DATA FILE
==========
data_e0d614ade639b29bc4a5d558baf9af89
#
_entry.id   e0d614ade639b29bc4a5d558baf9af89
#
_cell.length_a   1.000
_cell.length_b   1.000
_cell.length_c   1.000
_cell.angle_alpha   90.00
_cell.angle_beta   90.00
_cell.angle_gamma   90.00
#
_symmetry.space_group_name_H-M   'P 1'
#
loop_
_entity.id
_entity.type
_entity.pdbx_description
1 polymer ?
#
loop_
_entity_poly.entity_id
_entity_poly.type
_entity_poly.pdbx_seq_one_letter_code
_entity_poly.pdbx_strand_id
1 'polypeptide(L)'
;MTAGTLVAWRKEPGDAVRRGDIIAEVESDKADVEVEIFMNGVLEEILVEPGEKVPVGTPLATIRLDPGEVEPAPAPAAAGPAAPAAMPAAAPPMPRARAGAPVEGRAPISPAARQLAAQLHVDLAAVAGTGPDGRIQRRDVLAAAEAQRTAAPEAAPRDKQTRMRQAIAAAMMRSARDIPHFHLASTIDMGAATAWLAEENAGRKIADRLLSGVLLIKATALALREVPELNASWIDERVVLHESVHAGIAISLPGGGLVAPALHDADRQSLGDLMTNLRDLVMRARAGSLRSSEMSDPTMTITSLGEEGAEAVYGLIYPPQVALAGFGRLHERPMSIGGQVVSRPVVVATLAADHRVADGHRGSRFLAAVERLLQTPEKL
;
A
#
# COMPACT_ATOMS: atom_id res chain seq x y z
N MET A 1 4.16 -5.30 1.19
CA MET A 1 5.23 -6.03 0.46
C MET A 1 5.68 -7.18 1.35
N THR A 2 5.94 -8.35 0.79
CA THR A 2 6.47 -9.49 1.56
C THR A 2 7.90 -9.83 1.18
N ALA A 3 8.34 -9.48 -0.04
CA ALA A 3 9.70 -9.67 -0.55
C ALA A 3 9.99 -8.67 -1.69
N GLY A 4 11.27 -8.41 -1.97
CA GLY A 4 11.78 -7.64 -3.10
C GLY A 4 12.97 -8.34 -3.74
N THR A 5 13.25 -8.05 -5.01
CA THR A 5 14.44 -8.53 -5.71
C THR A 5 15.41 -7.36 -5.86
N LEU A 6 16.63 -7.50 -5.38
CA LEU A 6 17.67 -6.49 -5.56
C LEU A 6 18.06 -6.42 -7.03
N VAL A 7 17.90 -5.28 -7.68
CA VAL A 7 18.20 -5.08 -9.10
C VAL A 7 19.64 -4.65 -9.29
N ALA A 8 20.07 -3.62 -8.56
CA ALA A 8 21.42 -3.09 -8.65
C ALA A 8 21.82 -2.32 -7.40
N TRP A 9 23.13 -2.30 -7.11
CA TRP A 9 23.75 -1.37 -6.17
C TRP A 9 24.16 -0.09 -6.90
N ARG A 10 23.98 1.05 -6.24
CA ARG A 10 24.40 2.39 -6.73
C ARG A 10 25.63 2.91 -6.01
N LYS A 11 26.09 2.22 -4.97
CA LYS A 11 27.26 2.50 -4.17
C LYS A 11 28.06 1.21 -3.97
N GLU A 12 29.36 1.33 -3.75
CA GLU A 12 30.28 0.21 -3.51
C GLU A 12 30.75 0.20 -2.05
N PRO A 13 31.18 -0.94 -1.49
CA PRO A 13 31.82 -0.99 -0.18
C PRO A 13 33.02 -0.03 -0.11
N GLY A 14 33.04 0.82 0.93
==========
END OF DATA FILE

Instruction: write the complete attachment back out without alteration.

data_e0d614ade639b29bc4a5d558baf9af89
#
_entry.id   e0d614ade639b29bc4a5d558baf9af89
#
_cell.length_a   1.000
_cell.length_b   1.000
_cell.length_c   1.000
_cell.angle_alpha   90.00
_cell.angle_beta   90.00
_cell.angle_gamma   90.00
#
_symmetry.space_group_name_H-M   'P 1'
#
loop_
_entity.id
_entity.type
_entity.pdbx_description
1 polymer ?
#
loop_
_entity_poly.entity_id
_entity_poly.type
_entity_poly.pdbx_seq_one_letter_code
_entity_poly.pdbx_strand_id
1 'polypeptide(L)'
;MTAGTLVAWRKEPGDAVRRGDIIAEVESDKADVEVEIFMNGVLEEILVEPGEKVPVGTPLATIRLDPGEVEPAPAPAAAGPAAPAAMPAAAPPMPRARAGAPVEGRAPISPAARQLAAQLHVDLAAVAGTGPDGRIQRRDVLAAAEAQRTAAPEAAPRDKQTRMRQAIAAAMMRSARDIPHFHLASTIDMGAATAWLAEENAGRKIADRLLSGVLLIKATALALREVPELNASWIDERVVLHESVHAGIAISLPGGGLVAPALHDADRQSLGDLMTNLRDLVMRARAGSLRSSEMSDPTMTITSLGEEGAEAVYGLIYPPQVALAGFGRLHERPMSIGGQVVSRPVVVATLAADHRVADGHRGSRFLAAVERLLQTPEKL
;
A
#
# COMPACT_ATOMS: atom_id res chain seq x y z
N MET A 1 4.16 -5.30 1.19
CA MET A 1 5.23 -6.03 0.46
C MET A 1 5.68 -7.18 1.35
N THR A 2 5.94 -8.35 0.79
CA THR A 2 6.47 -9.49 1.56
C THR A 2 7.90 -9.83 1.18
N ALA A 3 8.34 -9.48 -0.04
CA ALA A 3 9.70 -9.67 -0.55
C ALA A 3 9.99 -8.67 -1.69
N GLY A 4 11.27 -8.41 -1.97
CA GLY A 4 11.78 -7.64 -3.10
C GLY A 4 12.97 -8.34 -3.74
N THR A 5 13.25 -8.05 -5.01
CA THR A 5 14.44 -8.53 -5.71
C THR A 5 15.41 -7.36 -5.86
N LEU A 6 16.63 -7.50 -5.38
CA LEU A 6 17.67 -6.49 -5.56
C LEU A 6 18.06 -6.42 -7.03
N VAL A 7 17.90 -5.28 -7.68
CA VAL A 7 18.20 -5.08 -9.10
C VAL A 7 19.64 -4.65 -9.29
N ALA A 8 20.07 -3.62 -8.56
CA ALA A 8 21.42 -3.09 -8.65
C ALA A 8 21.82 -2.32 -7.40
N TRP A 9 23.13 -2.30 -7.11
CA TRP A 9 23.75 -1.37 -6.17
C TRP A 9 24.16 -0.09 -6.90
N ARG A 10 23.98 1.05 -6.24
CA ARG A 10 24.40 2.39 -6.73
C ARG A 10 25.63 2.91 -6.01
N LYS A 11 26.09 2.22 -4.97
CA LYS A 11 27.26 2.50 -4.17
C LYS A 11 28.06 1.21 -3.97
N GLU A 12 29.36 1.33 -3.75
CA GLU A 12 30.28 0.21 -3.51
C GLU A 12 30.75 0.20 -2.05
N PRO A 13 31.18 -0.94 -1.49
CA PRO A 13 31.82 -0.99 -0.18
C PRO A 13 33.02 -0.03 -0.11
N GLY A 14 33.04 0.82 0.93